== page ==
Don’t drink and drive – a golf cart |

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Don’t drink and drive – a golf cart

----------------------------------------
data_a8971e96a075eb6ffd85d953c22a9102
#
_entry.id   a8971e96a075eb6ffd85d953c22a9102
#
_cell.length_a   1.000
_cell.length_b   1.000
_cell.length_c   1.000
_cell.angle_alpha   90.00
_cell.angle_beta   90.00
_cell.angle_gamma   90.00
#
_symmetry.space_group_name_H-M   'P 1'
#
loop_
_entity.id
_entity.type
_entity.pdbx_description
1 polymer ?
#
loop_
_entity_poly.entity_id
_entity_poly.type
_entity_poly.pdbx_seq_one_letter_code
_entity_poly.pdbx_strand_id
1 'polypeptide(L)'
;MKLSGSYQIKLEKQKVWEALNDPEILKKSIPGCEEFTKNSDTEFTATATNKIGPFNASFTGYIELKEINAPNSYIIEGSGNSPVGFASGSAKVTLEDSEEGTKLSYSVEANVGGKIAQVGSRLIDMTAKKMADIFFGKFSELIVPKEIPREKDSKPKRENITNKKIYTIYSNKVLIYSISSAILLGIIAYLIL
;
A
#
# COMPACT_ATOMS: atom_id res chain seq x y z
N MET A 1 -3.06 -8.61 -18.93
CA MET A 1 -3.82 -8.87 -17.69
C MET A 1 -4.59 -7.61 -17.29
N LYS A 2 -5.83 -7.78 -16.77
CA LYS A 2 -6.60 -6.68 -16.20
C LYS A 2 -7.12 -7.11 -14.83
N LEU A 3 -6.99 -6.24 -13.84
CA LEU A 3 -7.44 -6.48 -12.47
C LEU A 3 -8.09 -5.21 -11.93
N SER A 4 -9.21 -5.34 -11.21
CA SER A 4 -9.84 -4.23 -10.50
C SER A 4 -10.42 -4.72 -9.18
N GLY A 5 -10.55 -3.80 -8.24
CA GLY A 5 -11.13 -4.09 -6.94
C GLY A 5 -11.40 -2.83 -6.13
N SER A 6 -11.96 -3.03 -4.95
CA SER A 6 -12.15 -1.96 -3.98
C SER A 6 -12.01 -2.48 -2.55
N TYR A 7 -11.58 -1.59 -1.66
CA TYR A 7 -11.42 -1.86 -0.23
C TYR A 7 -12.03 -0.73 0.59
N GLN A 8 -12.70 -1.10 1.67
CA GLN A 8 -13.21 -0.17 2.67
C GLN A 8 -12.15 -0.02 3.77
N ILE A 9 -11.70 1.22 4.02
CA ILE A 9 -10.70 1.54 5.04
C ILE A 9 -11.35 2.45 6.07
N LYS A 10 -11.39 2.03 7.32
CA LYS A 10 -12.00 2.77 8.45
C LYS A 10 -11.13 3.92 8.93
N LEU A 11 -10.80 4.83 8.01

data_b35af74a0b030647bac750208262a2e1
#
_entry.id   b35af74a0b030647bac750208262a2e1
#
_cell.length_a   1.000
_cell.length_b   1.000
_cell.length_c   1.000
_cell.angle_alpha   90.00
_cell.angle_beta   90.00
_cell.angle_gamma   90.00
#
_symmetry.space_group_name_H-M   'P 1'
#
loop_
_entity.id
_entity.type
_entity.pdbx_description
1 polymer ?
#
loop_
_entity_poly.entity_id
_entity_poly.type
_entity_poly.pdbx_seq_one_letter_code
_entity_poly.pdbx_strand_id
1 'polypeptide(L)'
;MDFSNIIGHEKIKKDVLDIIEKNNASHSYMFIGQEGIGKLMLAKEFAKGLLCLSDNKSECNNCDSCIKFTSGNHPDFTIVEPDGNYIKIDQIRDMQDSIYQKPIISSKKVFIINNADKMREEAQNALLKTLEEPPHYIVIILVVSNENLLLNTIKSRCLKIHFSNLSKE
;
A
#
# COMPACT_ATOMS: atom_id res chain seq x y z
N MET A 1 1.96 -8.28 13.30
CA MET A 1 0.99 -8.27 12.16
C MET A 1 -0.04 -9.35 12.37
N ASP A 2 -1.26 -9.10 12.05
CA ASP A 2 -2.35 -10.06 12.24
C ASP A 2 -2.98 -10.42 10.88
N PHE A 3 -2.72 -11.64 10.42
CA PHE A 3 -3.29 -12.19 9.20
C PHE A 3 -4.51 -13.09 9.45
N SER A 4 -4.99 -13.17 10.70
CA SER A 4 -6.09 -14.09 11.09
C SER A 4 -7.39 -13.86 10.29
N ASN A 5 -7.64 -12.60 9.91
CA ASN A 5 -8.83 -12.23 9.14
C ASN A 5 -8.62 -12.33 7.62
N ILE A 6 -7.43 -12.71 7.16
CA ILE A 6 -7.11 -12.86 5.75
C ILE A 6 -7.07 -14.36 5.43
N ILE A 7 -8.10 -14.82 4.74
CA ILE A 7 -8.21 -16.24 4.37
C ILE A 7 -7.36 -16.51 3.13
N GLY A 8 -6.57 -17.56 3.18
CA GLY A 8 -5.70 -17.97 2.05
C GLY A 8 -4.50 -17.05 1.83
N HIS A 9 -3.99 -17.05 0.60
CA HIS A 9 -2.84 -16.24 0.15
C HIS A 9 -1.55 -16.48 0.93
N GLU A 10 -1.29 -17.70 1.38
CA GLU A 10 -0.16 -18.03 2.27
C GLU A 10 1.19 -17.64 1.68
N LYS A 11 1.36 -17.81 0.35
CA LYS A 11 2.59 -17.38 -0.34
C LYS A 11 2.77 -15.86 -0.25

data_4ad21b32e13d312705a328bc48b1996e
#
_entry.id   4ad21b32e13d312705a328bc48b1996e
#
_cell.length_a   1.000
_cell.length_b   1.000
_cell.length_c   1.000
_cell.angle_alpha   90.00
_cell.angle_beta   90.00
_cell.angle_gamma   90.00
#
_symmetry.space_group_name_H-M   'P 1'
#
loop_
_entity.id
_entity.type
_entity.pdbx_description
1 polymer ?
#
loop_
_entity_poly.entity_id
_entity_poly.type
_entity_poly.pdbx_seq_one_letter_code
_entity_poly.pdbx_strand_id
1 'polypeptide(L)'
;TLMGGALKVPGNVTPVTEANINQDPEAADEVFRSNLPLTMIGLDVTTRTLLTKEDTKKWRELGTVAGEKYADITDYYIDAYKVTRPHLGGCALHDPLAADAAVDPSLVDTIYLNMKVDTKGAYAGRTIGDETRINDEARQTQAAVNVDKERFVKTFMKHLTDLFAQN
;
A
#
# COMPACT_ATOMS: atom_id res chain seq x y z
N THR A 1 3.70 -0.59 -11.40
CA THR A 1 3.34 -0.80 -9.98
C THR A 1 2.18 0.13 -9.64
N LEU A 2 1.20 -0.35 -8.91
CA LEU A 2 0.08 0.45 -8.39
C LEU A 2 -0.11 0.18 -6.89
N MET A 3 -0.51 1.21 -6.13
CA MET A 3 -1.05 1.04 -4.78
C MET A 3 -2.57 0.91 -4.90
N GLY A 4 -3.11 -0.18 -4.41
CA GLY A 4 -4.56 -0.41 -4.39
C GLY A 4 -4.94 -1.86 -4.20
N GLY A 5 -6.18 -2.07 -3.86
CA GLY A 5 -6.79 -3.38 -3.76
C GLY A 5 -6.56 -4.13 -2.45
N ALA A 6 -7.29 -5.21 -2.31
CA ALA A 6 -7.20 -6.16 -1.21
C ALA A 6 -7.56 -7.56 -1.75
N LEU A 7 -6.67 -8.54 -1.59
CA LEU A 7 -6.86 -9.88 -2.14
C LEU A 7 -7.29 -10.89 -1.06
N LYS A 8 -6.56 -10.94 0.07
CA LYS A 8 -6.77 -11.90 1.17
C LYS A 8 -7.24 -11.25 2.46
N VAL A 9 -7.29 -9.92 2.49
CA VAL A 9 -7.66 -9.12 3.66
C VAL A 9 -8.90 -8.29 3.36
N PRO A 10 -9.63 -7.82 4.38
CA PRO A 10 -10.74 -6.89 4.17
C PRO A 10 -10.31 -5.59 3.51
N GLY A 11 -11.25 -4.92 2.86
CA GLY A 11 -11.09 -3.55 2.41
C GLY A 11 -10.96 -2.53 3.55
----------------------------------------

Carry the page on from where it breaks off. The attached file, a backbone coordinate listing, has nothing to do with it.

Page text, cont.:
KEYSTONE – A sheriff’s deputy was called to the River Golf Course in Keystone for a motor vehicle accident involving injuries.When the deputy arrived, he was directed to a man who had flipped over a golf cart while driving around a corner near the course’s 16th hole.The deputy smelled alcohol on the man’s breath and asked if he’d had anything to drink.The golfer said he’d had a few drinks before the crash and one whiskey and Coke after the incident.He failed the How Drunk Are You Really? test and was taken to the Summit County Jail, where he blew a .077. He was charged with careless driving and DWAI (Driving While Alcohol Impaired).The man injured his shoulder, ankle, back and both knees in the crash.The golf cart didn’t fare much better – it had damage to the roof and to one of the quarter panels.An employee at the golf course estimated it would cost about $1,500 to fix.Family FeudSUMMIT COUNTY – Sheriff’s deputies who were dispatched to a home in unincorporated Summit County near Frisco spoke with a man who had posted a speed limit sign at the end of his driveway to slow people down. The man told the deputies he had been given the “5 MPH” sign when he worked for the county’s road and bridge department. He said his cousin tore the sign down on two different occasions. The second time, the post was removed and thrown down the hill. The man told deputies he wanted his cousin charged with theft if he admitted to taking the sign.Deputies then spoke with the man’s cousin and asked if he knew what happened to the sign. He responded, “Yes, I destroyed it. He has no right to put up a speed limit sign. This is a county road.” He also said that his cousin had begun parking a truck in a position that partially blocked the road to his driveway.Deputies had the man move his truck to allow enough room for a fire truck to pass through. They also reported that they would follow up with county road and bridge to see if the man legally possessed the sign, its value and if it’s legal to post a speed limit sign on private property.Police officers often run across some interesting situations and people while responding to calls. A couple of examples:- A Summit Cove resident called the sheriff’s office to report a theft. The woman told the deputy that she had left her home for several hours to go to Denver and when she returned, she noticed some items had been taken out of her house.She had recently kicked out her roommate and suspected he was the culprit.The woman told the deputy she was missing a DVD/VCR combo player, 300 DVD movies and a custom-built computer that she used for her “adult entertainment” web page.- Deputies responded to a report of criminal mischief in Breckenridge. Upon arrival, the man who had called the police stated he had parked his truck at 6 p.m. and that it had been “egged” at about 10 the next morning.The deputies took some pictures of the man’s truck, which had a little egg on the grill. They also noticed a tomato about three feet from the driver’s side of the truck. There was no vehicle damage and the case was closed.DUI highlights- A sheriff’s deputy pulled over a man for driving 63 miles per hour in a 45 mph zone in Keystone. The deputy noticed a large number of empty beer cans and bottles in the bed of the pickup, as well as a 24-pack of Budweiser. When asked about all the beer, the driver said he was an employee at Arapahoe Basin Ski Area and had been cleaning up the area before he left work. Furthermore, he said he hadn’t had anything to drink since 9 in the morning (the man was pulled over at 8:35 p.m.), but had “a lot” of alcohol the previous night. The man did not pass the How Drunk Are You Really? test and was taken to jail.- A man was stopped on Highway 9 at a sobriety checkpoint that was set up for Memorial Day weekend. The sheriff’s deputy could smell alcohol on the man’s breath and asked if the driver had had anything to drink. He said, yes, he had a few drinks and was instructed to step out of the car to take the How Drunk Are You Really? test. As he stumbled out of the vehicle, he told the deputy he thought it was wonderful that the checkpoint was going on, but that he was not drunk. He failed the test and was arrested for DUI. The deputy then ran the man’s name through the Big Computer and found his license was revoked from a previous alcohol offense.Nicole Formosa can be reached at (970) 668-3998 ext.229, or at